The final mode is misplaced faith. It involves the sort of self-deifying claims the president made when he said that “I alone can solve it” or “I am your voice.” When faith descends from heaven to earth in this way, no room remains for the small truths of our individual discernment and experience.


Snyder urges us to learn the truth for ourselves, to recognize propaganda, and be responsible not to pass it on through social media, to our friends and neighbors.
It is your ability to discern facts that makes you an individual, and our collective trust in common knowledge that makes us a society. The individual who investigates is also the citizen who builds. The leader who dislikes the investigators is a potential tyrant.
Promoting propaganda harms all of us.
...although we may not see the other person in front of his or her computer, we have our share of responsibility for what he or she is reading there. If we can avoid doing violence to the minds of unseen others on the internet, others will learn to do the same. And then perhaps our internet traffic will cease to look like one great, bloody accident.


Finally, patriotism is not the same as nationalism.
It is not patriotic to dodge the draft and to mock war heroes and their families...It is not patriotic to avoid paying taxes, especially when American working families do pay...

It is not patriotic to call upon Russia to intervene in an American presidential election...It is not patriotic to appoint as secretary of state an oilman with Russian financial interests who is the director of a Russian-American energy company and has received the “Order of Friendship” from Putin.

The point is not that Russia and America must be enemies. The point is that patriotism involves serving your own country.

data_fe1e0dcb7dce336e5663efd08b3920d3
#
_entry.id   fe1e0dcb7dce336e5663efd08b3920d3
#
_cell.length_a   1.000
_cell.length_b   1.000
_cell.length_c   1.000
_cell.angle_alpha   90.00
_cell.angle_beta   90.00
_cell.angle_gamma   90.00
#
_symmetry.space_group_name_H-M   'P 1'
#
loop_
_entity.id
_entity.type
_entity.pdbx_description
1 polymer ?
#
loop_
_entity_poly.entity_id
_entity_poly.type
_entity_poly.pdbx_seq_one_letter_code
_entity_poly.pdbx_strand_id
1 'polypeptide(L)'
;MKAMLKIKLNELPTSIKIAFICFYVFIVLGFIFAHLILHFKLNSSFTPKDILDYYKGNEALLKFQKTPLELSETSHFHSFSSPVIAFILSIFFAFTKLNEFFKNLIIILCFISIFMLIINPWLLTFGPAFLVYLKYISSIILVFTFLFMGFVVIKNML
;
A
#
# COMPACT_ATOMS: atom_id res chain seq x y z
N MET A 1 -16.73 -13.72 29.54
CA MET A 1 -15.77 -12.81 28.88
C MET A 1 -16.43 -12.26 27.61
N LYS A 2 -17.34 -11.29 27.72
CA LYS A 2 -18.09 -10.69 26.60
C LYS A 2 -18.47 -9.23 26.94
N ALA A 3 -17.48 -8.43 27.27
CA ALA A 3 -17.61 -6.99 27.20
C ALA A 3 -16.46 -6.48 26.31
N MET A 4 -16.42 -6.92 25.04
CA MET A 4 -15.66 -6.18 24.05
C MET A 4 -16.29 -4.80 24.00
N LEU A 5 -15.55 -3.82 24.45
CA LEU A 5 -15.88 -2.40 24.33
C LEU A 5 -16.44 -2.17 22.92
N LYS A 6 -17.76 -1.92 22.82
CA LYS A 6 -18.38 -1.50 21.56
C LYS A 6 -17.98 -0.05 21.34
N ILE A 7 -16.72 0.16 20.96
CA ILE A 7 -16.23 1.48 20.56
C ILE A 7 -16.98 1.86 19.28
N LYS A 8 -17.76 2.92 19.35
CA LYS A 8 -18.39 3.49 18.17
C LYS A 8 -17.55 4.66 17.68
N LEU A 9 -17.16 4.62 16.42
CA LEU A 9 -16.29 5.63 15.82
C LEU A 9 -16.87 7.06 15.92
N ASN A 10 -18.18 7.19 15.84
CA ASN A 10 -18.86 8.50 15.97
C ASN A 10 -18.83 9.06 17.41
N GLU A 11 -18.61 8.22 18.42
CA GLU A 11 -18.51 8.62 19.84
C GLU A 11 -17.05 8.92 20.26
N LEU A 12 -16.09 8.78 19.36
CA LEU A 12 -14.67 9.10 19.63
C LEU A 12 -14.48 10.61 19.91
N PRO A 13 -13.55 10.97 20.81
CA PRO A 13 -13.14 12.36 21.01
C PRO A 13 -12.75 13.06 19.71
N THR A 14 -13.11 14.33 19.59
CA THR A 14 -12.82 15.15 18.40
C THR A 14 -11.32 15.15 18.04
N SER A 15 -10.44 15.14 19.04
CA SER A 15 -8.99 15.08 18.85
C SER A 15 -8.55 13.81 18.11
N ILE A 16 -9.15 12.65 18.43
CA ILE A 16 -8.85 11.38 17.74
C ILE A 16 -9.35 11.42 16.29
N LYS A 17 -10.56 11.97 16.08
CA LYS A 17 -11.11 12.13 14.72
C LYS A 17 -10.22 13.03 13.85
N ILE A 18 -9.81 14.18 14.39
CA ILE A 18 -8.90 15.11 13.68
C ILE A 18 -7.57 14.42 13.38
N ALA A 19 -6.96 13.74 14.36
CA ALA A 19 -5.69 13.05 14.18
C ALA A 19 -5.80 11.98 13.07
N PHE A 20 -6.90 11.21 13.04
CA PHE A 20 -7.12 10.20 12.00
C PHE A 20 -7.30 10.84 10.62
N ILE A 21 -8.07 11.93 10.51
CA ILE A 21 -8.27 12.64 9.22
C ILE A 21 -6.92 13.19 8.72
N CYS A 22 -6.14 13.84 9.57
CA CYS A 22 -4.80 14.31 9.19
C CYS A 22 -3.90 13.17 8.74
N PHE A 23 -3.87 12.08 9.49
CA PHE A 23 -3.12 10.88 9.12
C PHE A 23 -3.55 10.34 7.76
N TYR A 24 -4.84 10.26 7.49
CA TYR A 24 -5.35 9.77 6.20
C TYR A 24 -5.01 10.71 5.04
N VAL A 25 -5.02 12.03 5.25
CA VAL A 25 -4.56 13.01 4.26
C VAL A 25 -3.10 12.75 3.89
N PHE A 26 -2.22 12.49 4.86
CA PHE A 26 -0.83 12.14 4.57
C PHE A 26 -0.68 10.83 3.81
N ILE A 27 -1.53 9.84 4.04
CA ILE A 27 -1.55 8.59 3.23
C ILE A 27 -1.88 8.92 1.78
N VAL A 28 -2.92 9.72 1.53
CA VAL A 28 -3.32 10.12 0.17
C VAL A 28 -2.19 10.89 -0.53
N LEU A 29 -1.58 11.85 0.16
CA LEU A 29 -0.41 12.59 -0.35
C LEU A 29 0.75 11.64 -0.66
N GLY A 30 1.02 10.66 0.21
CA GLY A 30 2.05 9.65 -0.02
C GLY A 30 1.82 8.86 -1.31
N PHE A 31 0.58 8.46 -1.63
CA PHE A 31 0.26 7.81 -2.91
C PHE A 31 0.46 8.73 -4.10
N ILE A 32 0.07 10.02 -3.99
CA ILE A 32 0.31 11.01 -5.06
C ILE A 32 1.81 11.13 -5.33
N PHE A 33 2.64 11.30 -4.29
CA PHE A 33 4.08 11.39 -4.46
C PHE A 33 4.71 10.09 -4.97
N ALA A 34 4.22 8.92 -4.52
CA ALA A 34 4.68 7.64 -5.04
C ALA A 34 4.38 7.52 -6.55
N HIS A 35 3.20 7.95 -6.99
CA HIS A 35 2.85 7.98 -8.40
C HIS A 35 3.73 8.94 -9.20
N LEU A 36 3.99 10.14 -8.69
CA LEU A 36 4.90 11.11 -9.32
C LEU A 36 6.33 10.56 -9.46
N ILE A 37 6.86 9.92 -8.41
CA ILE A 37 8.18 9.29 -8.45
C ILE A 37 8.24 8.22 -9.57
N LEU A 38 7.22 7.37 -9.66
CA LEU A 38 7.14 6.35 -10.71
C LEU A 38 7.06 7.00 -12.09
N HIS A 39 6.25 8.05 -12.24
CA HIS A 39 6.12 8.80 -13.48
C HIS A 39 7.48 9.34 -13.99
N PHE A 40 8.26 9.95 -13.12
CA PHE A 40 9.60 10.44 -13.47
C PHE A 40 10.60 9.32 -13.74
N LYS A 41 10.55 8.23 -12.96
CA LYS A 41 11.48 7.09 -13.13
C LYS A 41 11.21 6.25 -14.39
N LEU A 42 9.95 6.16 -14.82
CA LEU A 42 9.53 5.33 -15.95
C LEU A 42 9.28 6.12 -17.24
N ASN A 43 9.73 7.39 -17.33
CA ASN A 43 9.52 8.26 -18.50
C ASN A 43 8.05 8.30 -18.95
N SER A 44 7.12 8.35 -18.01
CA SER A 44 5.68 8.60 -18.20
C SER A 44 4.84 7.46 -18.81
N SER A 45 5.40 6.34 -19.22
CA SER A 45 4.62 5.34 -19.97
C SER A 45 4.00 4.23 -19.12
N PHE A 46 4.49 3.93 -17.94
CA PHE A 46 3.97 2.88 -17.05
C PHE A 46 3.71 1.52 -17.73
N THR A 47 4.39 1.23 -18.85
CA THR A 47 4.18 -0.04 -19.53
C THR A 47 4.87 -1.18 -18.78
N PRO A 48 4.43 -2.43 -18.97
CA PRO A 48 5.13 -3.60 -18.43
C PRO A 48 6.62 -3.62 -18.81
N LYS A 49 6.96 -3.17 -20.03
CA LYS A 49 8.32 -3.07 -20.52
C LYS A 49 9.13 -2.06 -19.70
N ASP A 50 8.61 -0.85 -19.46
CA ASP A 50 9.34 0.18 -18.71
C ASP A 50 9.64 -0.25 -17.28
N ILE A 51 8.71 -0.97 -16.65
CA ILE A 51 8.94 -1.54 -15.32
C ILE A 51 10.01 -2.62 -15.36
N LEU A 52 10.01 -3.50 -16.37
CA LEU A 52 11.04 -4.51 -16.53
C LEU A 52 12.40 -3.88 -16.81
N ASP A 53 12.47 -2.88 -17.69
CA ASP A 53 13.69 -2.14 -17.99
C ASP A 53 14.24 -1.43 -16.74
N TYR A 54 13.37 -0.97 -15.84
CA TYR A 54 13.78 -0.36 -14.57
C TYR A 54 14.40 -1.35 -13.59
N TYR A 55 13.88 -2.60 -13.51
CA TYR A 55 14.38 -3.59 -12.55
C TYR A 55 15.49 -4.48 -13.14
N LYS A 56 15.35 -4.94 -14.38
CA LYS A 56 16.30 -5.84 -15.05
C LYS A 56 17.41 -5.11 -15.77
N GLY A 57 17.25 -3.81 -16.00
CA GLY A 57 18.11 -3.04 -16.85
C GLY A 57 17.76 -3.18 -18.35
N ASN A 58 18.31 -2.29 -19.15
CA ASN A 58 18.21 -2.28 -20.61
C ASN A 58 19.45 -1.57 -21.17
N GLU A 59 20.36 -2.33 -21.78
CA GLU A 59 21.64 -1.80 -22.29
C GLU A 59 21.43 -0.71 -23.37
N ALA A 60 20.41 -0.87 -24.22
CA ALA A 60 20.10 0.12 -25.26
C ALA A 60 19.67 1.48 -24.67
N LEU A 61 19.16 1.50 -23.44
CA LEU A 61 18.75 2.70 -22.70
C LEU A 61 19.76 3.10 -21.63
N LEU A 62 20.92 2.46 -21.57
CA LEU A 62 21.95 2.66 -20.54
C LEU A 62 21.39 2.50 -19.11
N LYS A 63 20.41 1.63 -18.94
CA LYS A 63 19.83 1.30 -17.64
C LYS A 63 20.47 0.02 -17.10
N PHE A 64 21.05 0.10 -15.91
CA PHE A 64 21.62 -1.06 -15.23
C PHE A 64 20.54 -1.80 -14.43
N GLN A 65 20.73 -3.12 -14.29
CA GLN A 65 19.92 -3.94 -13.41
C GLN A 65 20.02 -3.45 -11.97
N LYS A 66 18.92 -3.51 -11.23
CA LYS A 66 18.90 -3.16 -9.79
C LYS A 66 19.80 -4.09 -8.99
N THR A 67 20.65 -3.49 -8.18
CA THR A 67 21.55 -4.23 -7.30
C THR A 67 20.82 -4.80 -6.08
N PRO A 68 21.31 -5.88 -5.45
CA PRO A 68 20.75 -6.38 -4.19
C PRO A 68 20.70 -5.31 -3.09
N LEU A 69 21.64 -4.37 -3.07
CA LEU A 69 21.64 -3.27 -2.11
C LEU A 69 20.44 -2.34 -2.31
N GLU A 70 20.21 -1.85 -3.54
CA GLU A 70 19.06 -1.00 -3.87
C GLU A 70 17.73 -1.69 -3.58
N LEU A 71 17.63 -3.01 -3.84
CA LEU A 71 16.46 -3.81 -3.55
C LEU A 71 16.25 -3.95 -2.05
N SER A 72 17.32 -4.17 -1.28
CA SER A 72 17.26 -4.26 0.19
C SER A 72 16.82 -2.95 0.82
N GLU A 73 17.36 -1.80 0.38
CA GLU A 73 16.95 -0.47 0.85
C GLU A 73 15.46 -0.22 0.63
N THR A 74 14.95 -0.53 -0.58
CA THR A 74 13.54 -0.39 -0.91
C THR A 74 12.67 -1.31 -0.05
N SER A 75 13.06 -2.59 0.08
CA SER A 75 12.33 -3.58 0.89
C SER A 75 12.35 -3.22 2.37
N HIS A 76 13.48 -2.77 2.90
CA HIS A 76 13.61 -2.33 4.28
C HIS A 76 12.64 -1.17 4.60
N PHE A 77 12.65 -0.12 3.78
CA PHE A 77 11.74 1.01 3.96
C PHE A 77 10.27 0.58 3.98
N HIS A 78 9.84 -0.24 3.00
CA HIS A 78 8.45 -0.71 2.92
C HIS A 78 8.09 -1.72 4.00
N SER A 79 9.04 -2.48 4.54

The president is a nationalist, which is not at all the same thing as a patriot. A nationalist encourages us to be our worst, and then tells us that we are the best...

A patriot, by contrast, wants the nation to live up to its ideals...
Living up to the Enlightenment ideals of the Founders has been a difficulty for the United States since its beginning. "All men are created equal..." was tainted from the first moment of the Republic by the "three-fifths clause" and "manifest destiny." The founders themselves had trouble living up to the ideals enshrined in the Declaration and Constitution (ten of the first twelve U.S. presidents owned slaves -John and John Quincy Adams were the exceptions). We're still working on giving every American full citizenship. We're still working on ways to "promote the general welfare."

America is a work in progress and the ideal should be to follow the lead of the nineteenth century Senator from Missouri, Carl Schurz who said,
My country, right or wrong; if right, to be kept right; and if wrong, to be set right.
Our goal should be to "set right" the country.


In an interview with Steven Rosenfeld on Bill Moyers and Co., Snyder compares the President's
attacks against Muslims to the Nazi anti-semitism of the 30s.
...if you can pick some group and make them stand in for some international threat, then you can change domestic politics, because domestic politics then is no longer about compromises and competing interests, domestic politics is about who inside the society should actually be seen and outside the society.
Fear is the catalyst that changes freedom to tyranny, and right now, a lot of Americans are fearful.